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Canada-South Korea free-trade deal shows small gains for both sides

Canada’s free-trade deal with South Korea will hurt the domestic auto sector, but the pain will be softened by the fact that Canadians will have a bit more money to buy new cars, according to the first detailed analysis of the trade pact.

 The Canada-Korea Free Trade Agreement took effect on Jan. 1, and the C.D. Howe Institute is releasing a report on Thursday that estimates the expected impact of the deal over the next 20 years.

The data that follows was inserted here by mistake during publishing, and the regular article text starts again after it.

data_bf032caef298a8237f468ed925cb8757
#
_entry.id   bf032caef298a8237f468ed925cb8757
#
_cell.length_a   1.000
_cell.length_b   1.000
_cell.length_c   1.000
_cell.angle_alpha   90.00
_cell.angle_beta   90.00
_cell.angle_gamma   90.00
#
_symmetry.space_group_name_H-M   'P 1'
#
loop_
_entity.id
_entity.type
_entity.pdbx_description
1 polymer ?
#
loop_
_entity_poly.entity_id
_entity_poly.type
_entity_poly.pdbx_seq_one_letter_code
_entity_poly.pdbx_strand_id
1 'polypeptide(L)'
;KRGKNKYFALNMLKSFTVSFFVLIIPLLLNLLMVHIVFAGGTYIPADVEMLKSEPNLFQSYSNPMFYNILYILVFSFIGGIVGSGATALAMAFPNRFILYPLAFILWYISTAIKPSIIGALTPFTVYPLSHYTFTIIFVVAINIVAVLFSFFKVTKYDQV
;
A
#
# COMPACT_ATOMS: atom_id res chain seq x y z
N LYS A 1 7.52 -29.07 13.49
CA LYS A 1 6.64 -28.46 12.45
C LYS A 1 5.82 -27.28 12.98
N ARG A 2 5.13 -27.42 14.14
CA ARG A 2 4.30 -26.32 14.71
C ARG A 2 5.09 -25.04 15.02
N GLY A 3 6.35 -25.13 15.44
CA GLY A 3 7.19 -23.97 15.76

Overall, the research concludes the deal will show small and comparable gains for both sides. Canada will get an additional $3.1-billion in gross domestic product in contrast to $2.3-billion for South Korea. However, South Korea will do slightly better than Canada when the effect is measured as a percentage of GDP, according to the institute.

The report projects production will decline by $114-million for auto makers in Canada because cheaper imports will be available from South Korea, which will increase its exports to this country by $1.2-billion. Read more: